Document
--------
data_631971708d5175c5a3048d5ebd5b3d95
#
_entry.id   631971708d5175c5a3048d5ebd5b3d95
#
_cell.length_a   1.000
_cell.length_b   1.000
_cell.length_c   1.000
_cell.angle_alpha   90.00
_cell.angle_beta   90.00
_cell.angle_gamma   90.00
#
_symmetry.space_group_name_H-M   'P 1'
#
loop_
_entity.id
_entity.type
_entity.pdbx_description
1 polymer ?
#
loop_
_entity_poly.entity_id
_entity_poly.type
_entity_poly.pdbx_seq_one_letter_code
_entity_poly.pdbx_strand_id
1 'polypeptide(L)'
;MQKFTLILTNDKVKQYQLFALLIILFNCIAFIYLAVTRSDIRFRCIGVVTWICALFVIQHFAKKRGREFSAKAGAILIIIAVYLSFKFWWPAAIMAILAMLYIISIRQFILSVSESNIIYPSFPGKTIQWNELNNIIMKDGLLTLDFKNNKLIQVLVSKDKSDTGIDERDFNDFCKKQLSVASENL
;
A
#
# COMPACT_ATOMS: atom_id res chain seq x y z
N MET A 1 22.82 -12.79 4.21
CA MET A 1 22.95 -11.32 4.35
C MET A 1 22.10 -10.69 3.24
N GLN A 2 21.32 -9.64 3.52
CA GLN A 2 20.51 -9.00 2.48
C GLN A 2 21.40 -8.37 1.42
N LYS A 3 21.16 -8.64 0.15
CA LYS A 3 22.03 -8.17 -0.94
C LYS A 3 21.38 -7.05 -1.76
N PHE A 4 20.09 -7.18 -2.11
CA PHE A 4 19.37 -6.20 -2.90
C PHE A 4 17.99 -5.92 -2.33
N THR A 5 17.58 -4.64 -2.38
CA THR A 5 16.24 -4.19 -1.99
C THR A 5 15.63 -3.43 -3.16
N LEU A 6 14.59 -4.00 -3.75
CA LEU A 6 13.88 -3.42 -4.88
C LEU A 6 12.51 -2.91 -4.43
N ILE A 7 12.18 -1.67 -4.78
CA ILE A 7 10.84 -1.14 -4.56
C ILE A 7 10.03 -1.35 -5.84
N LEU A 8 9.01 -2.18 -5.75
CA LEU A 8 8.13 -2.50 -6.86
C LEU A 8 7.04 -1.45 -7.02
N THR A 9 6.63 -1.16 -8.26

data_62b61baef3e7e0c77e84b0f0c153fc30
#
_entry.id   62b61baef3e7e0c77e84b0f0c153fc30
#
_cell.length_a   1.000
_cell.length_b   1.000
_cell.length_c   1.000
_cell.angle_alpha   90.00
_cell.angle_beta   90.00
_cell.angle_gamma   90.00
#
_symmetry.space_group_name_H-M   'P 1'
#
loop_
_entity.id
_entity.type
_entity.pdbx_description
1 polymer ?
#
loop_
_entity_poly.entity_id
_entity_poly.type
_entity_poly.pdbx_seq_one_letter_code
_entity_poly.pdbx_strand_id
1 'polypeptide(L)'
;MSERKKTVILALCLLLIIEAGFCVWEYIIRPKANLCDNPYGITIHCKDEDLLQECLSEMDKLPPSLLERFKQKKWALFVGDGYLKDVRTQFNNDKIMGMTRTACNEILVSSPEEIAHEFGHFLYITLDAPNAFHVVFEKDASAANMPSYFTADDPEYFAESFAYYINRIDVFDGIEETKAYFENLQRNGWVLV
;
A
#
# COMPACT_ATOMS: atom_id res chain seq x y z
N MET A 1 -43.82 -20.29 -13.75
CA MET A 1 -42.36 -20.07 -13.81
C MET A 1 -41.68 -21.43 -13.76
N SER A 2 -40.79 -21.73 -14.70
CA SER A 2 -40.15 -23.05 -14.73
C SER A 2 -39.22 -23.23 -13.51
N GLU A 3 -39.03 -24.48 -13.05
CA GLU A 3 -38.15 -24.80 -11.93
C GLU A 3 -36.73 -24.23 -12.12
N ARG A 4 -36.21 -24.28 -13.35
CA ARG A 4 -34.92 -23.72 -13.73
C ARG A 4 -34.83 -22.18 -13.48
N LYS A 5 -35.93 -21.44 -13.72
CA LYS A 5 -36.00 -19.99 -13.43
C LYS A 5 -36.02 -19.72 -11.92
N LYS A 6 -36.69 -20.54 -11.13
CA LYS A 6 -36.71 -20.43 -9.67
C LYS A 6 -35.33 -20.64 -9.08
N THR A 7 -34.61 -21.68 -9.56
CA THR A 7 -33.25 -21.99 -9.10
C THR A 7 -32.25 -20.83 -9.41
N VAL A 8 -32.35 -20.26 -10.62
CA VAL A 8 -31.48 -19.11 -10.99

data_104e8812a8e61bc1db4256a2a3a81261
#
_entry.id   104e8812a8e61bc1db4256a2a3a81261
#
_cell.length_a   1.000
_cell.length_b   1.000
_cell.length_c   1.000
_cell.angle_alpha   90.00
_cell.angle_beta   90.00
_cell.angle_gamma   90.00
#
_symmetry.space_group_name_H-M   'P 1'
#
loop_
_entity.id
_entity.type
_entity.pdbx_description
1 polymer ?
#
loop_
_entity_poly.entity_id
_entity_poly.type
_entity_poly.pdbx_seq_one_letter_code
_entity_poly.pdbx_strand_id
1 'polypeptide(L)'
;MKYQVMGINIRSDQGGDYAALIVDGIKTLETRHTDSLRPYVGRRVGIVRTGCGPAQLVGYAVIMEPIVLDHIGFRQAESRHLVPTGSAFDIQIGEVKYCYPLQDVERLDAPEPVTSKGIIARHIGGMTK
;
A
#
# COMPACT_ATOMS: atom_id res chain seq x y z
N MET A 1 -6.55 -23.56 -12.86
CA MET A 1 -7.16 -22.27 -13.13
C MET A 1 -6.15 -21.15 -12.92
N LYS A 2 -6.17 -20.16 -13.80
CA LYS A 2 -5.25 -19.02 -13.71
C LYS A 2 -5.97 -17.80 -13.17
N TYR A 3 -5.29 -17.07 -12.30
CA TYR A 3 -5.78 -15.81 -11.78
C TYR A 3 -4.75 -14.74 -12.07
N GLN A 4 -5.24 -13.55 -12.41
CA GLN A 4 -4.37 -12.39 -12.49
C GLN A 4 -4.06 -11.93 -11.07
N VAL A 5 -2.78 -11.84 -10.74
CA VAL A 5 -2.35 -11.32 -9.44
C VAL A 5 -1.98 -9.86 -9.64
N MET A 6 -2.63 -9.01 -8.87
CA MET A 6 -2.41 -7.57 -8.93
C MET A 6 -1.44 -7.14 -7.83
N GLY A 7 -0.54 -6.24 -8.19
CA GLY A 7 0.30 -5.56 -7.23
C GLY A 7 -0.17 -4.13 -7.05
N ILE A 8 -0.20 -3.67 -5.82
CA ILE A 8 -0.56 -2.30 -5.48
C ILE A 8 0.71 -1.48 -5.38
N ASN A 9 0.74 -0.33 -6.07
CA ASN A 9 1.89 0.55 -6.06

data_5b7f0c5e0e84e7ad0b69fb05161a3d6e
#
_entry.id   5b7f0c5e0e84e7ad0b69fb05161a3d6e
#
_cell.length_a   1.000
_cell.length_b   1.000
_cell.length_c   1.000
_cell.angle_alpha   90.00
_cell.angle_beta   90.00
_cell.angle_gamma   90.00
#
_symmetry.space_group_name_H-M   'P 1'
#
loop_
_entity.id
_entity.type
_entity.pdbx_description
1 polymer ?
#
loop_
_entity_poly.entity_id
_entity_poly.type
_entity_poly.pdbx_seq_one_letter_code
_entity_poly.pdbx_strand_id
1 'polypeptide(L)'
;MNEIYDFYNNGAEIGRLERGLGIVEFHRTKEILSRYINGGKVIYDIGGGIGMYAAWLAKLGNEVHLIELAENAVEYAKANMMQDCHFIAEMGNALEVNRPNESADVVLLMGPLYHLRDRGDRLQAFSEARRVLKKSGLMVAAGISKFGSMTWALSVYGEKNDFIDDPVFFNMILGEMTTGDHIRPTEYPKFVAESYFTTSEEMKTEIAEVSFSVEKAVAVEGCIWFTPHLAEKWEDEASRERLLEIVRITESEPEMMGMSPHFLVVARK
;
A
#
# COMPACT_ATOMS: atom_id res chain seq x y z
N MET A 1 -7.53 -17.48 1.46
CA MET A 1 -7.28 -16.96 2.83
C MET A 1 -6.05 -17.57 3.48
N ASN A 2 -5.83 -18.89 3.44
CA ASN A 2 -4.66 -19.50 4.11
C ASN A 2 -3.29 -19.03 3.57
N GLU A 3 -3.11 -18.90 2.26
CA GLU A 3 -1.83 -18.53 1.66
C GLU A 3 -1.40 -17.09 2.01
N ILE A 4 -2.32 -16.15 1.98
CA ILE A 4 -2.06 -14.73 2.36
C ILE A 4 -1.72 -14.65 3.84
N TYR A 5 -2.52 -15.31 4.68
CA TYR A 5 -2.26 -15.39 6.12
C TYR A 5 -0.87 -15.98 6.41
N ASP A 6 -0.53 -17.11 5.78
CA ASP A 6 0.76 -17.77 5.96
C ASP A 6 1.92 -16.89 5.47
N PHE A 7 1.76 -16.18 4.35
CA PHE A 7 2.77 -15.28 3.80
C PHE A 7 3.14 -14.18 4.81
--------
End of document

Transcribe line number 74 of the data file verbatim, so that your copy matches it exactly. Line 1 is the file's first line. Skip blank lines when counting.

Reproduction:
#